Report: U.S. Military Developing Mechanical ‘Third Arm’ for Soldiers

U.S. Army/Joe Lacdan
U.S. Army/Joe Lacdan

Our military may very well receive an augmentation straight out of science fiction with a mechanical third arm for soldiers.

Move over, Iron Man. Real heroes are already being armed with the sort of exoskeletal tech that could bring the big screen to the battlefield. The goal? Stronger, faster, better soldiers waging the wars of the future with superhuman endurance and abilities.

And while projects like Special Operations Command (SOCOM)’s Tactical Assault Light Operator Suit (TALOS) are making headlines, the Army Research Laboratory has been quietly toiling away at not merely enhancing the bodies of their soldiers, but quite literally expanding their reach.

Plainly dubbed “The Third Arm,” this additional appendage would serve a host of functions both in and out of combat. It would not be firing weapons itself — no three-guns showdowns just yet — but it could provide a means for soldiers to carry gear without the arm fatigue that can too often prove fatal in the heat of combat.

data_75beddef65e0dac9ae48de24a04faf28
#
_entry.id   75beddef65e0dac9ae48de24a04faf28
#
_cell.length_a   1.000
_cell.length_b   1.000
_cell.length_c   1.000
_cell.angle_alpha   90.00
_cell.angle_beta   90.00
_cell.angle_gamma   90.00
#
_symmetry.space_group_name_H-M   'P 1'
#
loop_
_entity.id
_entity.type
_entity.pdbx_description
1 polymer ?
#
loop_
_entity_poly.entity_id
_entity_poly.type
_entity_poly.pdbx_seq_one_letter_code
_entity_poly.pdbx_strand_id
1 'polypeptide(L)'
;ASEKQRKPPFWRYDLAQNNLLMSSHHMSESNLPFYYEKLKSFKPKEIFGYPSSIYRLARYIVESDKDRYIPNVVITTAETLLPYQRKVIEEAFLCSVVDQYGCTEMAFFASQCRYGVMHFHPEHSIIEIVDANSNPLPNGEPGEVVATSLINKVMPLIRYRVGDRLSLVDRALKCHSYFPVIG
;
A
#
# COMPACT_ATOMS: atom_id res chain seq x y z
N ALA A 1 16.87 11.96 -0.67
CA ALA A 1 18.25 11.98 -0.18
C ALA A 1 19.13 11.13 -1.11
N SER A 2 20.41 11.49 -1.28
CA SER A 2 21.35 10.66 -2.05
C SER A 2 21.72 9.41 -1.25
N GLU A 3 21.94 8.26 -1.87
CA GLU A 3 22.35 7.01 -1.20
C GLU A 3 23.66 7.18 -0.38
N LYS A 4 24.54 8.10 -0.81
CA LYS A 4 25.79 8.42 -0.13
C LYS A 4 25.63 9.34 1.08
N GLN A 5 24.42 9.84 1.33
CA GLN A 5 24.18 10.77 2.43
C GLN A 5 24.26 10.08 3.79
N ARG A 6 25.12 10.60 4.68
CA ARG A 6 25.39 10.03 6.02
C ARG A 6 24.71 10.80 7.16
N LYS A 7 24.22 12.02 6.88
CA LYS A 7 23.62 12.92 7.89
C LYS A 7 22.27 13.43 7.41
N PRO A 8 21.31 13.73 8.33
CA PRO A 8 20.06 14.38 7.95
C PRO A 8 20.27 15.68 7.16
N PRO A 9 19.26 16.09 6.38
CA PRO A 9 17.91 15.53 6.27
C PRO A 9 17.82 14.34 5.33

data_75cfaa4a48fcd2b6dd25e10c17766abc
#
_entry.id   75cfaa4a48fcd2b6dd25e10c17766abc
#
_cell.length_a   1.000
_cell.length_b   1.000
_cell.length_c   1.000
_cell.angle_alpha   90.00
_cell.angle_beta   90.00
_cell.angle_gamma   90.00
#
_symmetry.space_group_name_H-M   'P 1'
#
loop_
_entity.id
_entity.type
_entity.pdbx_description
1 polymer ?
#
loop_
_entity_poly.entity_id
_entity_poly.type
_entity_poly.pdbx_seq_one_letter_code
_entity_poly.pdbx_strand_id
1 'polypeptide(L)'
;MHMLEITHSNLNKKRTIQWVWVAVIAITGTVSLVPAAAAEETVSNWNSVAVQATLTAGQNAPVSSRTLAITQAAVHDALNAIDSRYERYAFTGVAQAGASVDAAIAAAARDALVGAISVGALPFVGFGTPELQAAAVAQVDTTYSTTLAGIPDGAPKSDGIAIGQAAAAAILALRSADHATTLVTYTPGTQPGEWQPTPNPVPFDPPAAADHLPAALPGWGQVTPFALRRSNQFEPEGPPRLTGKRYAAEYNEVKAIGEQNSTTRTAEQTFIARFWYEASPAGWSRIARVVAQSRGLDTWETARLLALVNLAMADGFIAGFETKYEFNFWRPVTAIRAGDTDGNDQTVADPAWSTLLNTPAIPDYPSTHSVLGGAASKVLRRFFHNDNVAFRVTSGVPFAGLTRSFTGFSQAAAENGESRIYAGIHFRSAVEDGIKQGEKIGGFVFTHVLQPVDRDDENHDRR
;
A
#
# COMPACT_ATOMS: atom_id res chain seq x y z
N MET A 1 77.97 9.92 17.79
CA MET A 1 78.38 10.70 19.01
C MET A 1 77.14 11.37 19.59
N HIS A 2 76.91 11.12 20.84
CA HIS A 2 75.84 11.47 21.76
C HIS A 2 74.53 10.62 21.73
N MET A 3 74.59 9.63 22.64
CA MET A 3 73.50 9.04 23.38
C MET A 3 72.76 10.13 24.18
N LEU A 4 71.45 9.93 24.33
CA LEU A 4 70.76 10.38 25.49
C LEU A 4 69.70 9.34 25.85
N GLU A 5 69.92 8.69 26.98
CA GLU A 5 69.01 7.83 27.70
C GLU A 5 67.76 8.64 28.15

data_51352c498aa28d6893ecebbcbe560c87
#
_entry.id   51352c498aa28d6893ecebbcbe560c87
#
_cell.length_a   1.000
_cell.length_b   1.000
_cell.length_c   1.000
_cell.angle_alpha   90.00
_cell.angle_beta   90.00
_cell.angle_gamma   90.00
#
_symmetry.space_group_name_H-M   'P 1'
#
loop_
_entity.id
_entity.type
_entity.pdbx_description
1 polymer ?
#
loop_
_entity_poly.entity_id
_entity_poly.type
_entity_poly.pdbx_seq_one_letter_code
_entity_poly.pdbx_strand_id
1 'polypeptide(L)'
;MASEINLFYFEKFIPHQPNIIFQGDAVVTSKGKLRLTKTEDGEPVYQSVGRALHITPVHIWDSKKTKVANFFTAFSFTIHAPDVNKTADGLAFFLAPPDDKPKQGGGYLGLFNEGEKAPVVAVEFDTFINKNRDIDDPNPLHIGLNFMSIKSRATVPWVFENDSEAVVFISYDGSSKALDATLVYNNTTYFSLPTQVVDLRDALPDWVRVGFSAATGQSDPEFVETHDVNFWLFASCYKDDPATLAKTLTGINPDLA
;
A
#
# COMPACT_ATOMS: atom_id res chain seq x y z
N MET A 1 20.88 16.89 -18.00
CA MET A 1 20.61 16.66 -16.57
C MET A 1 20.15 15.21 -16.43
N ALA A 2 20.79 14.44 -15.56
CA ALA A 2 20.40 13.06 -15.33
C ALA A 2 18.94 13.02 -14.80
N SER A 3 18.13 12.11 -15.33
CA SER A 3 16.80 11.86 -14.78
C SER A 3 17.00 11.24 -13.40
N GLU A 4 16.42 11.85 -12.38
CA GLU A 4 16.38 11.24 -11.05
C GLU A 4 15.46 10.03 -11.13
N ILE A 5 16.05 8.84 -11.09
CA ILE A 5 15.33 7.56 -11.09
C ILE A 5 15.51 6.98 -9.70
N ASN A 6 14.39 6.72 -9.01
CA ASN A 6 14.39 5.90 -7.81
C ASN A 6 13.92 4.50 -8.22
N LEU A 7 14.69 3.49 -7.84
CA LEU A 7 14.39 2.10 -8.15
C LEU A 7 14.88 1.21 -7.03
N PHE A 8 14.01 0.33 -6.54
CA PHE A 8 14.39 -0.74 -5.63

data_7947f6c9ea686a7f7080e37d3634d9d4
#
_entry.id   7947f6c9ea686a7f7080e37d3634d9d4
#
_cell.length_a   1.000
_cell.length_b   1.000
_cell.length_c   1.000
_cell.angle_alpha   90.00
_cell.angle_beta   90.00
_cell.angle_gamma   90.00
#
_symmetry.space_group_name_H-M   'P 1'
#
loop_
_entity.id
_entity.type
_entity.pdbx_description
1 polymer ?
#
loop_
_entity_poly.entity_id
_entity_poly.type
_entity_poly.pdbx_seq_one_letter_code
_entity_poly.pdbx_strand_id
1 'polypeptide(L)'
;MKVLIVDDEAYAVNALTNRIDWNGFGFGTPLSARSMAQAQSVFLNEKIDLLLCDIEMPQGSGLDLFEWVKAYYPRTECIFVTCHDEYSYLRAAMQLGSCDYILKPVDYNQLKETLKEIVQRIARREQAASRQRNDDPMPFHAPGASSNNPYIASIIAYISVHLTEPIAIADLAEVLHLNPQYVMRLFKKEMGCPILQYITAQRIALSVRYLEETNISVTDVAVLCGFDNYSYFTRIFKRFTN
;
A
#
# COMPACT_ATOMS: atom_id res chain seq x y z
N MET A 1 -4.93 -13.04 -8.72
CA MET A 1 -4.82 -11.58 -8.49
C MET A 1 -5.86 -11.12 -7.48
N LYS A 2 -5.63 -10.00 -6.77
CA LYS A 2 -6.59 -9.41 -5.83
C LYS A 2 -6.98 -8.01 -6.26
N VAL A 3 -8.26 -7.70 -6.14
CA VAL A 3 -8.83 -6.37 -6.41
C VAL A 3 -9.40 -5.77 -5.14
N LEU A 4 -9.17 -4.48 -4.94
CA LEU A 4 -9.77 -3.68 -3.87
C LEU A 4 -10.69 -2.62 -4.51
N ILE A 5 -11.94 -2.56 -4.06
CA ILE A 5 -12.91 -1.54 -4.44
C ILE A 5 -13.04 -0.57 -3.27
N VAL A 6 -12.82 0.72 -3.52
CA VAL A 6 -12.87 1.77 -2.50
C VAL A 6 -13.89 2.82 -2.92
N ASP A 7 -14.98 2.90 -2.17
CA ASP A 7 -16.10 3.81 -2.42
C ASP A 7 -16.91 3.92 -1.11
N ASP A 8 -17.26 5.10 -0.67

By transferring weight from the soldier’s arms to his torso with the use of this additional limb, our freedom fighters will, in theory, be able to greatly reduce the incidence and severity of combat fatigue that results in decreased accuracy and endurance at crucial life-and-death moments.

Increasing efficiency, comfort, and weapon steadiness could translate into fewer casualties and more effective missions. But future versions of the same tech might even allow soldiers to tote around weapons that would normally be too unwieldy to support high-mobility engagements. The 82-pound M2 .50 caliber machine gun is a brutally effective weapon against even attack helicopters, but it isn’t exactly something you can run around with. The aid in movement and positioning offered by a mechanical arm could bring weapons like this to bear in a wider range of scenarios, meaning our troops would be better prepared for more situations.

And even as we move into an age where mankind fights its wars from behind distant computer screens via mechanized warriors, keeping our brave men and women safe in the meantime is good news for all Americans.


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